FPSO Aligns Barrier-Based Risk-Reduction Measures With Major Accident Scenarios
The methodology has proven to be a powerful and effective tool for major-risk management. This paper describes how this technique has been used for the management of major risks associated with production at Total’s Akpo floating production, storage, and offloading facility.
As the world’s energy demand continues to increase, the industry faces even more challenges in terms of safety and environment risks associated with meeting this demand. Over the years, the focus had been on managing risks of high occurrence and low consequence, whose effectiveness is monitored with indicators such as total recordable injury rate (TRIR) and lost time injury frequency (LTIF). Although the offshore industry has been successful at reducing these occupational incidents, not much improvement has happened in major accidents trend globally. The proposition is that relying on safety management system is less effective for major accident prevention. However, the North Sea has seen a reduction in major accidents, with two total loss events over 8 years and none in the subsequent 25 years period, which DNV attributes to the focus on barriers.
Among several barrier management techniques, the Bow Tie method, first published in Europe by Shell, is considered to be superior on the basis of its features, including providing a quick visual perspective of an accident scenario, which aids communication to staff and contractors; providing a listing of safety and environmental critical barriers; and providing a clear map of people responsible for implementing barriers. With recent advancements in the use of Bow Tie technique, including monitoring of barrier degradation and dynamic risk profiling extensively covered in this paper, barrier management methodology proves to be a powerful and more-effective tool for major risk management. This paper describes how this technique has been used for the management of major risks associated with oil and gas production in Total’s Akpo floating production, storage, and offloading (FPSO) facility offshore Nigeria at a sea depth of approximately 1,400 m. The FPSO system consists of subsea wellheads and flow lines, umbilicals and risers to the FPSO topside, manifolds, four-stage separation (two trains), gas compression, reinjection and export, condensate storage, and utilities. The Akpo FPSO came on stream in March 2009 and currently produces approximately 180,000 BOPD of condensate and 300 million scf/D of gas.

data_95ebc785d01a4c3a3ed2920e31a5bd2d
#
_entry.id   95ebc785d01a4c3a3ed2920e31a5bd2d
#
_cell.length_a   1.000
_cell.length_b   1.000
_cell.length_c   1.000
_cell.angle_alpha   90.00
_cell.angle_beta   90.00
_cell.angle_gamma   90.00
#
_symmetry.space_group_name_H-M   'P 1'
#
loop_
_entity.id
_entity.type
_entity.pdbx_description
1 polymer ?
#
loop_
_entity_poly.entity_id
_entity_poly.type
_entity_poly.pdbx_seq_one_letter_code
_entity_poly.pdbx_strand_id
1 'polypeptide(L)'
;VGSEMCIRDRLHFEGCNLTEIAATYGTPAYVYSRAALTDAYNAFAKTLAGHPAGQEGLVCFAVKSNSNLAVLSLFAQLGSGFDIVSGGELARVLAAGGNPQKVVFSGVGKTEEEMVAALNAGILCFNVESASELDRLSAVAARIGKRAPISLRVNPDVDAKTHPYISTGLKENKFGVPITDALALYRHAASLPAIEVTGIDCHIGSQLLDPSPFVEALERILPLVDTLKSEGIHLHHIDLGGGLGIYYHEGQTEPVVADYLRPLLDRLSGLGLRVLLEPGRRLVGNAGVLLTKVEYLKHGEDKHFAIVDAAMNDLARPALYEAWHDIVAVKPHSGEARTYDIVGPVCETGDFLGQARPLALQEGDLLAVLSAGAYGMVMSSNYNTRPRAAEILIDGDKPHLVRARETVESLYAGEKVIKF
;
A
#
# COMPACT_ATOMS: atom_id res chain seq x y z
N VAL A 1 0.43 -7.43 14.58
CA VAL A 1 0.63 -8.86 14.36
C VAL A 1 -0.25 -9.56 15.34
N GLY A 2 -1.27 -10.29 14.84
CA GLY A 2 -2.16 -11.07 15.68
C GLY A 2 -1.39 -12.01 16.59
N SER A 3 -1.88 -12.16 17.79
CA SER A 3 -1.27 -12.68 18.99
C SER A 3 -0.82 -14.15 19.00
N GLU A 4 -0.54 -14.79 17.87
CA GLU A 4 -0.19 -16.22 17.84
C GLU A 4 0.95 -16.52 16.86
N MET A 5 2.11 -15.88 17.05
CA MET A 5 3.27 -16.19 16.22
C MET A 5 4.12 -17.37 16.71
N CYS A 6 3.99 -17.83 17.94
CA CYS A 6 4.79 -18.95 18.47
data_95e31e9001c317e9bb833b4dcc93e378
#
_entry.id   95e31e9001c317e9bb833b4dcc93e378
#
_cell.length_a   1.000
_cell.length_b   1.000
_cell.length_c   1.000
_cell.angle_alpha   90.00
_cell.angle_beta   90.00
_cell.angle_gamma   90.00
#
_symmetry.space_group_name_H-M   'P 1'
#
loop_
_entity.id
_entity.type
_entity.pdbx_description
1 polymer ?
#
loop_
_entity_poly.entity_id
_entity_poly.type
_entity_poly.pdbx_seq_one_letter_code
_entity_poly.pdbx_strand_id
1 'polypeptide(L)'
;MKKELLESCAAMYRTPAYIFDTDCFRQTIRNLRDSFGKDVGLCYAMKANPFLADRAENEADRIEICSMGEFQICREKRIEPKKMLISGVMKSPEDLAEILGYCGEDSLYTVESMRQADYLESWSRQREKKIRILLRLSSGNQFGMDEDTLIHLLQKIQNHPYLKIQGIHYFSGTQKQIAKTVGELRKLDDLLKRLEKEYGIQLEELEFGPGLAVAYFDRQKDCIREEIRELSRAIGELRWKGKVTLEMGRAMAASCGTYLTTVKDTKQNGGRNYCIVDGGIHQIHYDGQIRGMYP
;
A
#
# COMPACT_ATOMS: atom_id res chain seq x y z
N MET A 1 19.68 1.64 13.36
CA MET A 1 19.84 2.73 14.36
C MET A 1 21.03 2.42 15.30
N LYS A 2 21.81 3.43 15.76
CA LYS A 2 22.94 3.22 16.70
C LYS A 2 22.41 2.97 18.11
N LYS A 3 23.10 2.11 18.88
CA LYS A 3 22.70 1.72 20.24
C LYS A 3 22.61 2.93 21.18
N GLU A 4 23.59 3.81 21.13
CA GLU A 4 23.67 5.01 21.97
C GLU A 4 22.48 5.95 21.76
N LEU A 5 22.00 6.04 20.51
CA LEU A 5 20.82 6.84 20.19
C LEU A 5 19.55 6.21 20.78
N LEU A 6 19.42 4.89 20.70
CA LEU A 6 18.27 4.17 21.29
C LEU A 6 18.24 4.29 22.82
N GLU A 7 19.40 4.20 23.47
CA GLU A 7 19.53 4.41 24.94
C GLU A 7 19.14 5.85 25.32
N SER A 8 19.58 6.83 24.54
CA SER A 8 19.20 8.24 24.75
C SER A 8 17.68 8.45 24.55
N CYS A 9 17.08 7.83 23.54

From the Akpo major risk study conducted in line with Total’s technological risk assessment specification, the following major accident scenarios (scenarios with potential loss of more than one life, significant damage to environment, or asset damage of more than €10 million were identified:
- Flammable liquid and gas processing/handling on topside: topside loss of containment
- Subsea wells: well blowout/ uncontrolled release
- Passing/visiting/support vessels ship: collision/impact with the FPSO
- Pressurized hydrocarbon in subsea equipment: subsea loss of containment
- Crude oil offloading operation: loss of containment
- Catenary anchor leg mooring buoy in open sea: impact/collision damage to buoy
- Helicopter operations (landing and takeoff): helicopter loss of control
- FPSO station keeping: loss of FPSO mooring lines
- Object at height/lifting operations: dropped object on topside/overboard
- Accumulation of liquid in flare knockout drums: liquid carryover to the flare
- Warehouse: operating electrical equipment/stored flammable products, warehouse fire
- Storage and handling of crude oil in cargo tank: cargo tank fire/explosion/implosion
- Flammable gas/smoke: gas/smoke ingress in manned areas
- FPSO hull structure loading: structural failure/ total loss of FPSO
The risks associated with these scenarios were demonstrated to be as low as reasonably practicable (ALARP), implying that residual risk is tolerable. This position of safety is maintained as long as the safety measures and systems taken into consideration by design and in operation are indeed available and reliable. These measures, called safety critical barriers, consist of programs for testing and maintenance of safety and environment critical equipments, programs for performing safety critical activities as well as programs for implementing other risk-management tasks identified during risk reviews or audits.
The Line Department is responsible for ensuring the implementation and maintenance of the barriers, and, as such, each barrier is assigned to a Line staff that is trained and well-informed on his responsibilities. On a quarterly basis, a verification exercise is conducted to establish the veracity of the barrier maintenance functions as well as identify improvement opportunities in the management of barriers.
To prevent the occurrence of major accidents on the installation, these barriers must be implemented, monitored, and maintained. In this paper, two aspects of monitoring are addressed:
- Monitoring of deterioration or degradation of barriers
- Monitoring of cumulative effect of the degradation of barriers on a major accident scenario in terms of risk picture
A visual risk-management tool with the following benefits is deployed for the implementation of this process:
- Creating a diagrammatic portrait of potential accident paths
- Providing opportunities for quick identification of failing barriers
- Enabling understanding of the criticality of failing barriers in relation to potential accident scenarios
- Creating a dynamic profile of risks based on changes in the reliability of barriers